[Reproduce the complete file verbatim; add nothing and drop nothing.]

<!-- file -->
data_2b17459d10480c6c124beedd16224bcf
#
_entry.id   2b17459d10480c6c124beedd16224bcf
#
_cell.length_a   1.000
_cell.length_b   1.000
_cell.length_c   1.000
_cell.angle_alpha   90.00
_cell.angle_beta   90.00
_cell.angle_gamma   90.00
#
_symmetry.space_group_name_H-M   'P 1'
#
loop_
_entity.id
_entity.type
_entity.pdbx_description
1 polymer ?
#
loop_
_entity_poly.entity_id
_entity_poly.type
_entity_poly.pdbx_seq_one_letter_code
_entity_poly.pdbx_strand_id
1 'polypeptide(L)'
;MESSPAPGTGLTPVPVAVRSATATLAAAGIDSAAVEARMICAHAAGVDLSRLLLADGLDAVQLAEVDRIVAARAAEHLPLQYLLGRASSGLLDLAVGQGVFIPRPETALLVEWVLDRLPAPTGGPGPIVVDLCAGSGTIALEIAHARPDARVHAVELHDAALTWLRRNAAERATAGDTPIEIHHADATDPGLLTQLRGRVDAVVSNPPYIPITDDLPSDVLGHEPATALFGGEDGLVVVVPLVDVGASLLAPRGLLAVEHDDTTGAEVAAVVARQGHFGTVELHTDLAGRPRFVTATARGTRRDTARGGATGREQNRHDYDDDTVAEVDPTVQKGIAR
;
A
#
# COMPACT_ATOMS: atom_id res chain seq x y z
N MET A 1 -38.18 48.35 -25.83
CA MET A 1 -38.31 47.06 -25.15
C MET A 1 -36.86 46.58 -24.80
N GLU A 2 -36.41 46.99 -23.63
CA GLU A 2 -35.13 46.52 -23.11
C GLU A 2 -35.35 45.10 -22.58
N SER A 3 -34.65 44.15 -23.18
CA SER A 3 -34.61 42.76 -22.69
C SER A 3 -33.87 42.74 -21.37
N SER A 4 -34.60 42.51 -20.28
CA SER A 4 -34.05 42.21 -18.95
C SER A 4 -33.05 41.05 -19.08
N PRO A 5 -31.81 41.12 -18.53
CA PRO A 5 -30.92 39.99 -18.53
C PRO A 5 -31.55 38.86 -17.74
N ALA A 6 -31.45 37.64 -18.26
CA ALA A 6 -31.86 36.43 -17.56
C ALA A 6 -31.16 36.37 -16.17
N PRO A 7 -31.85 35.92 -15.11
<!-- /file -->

data_2b17459d10480c6c124beedd16224bcf
#
_entry.id   2b17459d10480c6c124beedd16224bcf
#
_cell.length_a   1.000
_cell.length_b   1.000
_cell.length_c   1.000
_cell.angle_alpha   90.00
_cell.angle_beta   90.00
_cell.angle_gamma   90.00
#
_symmetry.space_group_name_H-M   'P 1'
#
loop_
_entity.id
_entity.type
_entity.pdbx_description
1 polymer ?
#
loop_
_entity_poly.entity_id
_entity_poly.type
_entity_poly.pdbx_seq_one_letter_code
_entity_poly.pdbx_strand_id
1 'polypeptide(L)'
;MESSPAPGTGLTPVPVAVRSATATLAAAGIDSAAVEARMICAHAAGVDLSRLLLADGLDAVQLAEVDRIVAARAAEHLPLQYLLGRASSGLLDLAVGQGVFIPRPETALLVEWVLDRLPAPTGGPGPIVVDLCAGSGTIALEIAHARPDARVHAVELHDAALTWLRRNAAERATAGDTPIEIHHADATDPGLLTQLRGRVDAVVSNPPYIPITDDLPSDVLGHEPATALFGGEDGLVVVVPLVDVGASLLAPRGLLAVEHDDTTGAEVAAVVARQGHFGTVELHTDLAGRPRFVTATARGTRRDTARGGATGREQNRHDYDDDTVAEVDPTVQKGIAR
;
A
#
# COMPACT_ATOMS: atom_id res chain seq x y z
N MET A 1 -38.18 48.35 -25.83
CA MET A 1 -38.31 47.06 -25.15
C MET A 1 -36.86 46.58 -24.80
N GLU A 2 -36.41 46.99 -23.63
CA GLU A 2 -35.13 46.52 -23.11
C GLU A 2 -35.35 45.10 -22.58
N SER A 3 -34.65 44.15 -23.18
CA SER A 3 -34.61 42.76 -22.69
C SER A 3 -33.87 42.74 -21.37
N SER A 4 -34.60 42.51 -20.28
CA SER A 4 -34.05 42.21 -18.95
C SER A 4 -33.05 41.05 -19.08
N PRO A 5 -31.81 41.12 -18.53
CA PRO A 5 -30.92 39.99 -18.53
C PRO A 5 -31.55 38.86 -17.74
N ALA A 6 -31.45 37.64 -18.26
CA ALA A 6 -31.86 36.43 -17.56
C ALA A 6 -31.16 36.37 -16.17
N PRO A 7 -31.85 35.92 -15.11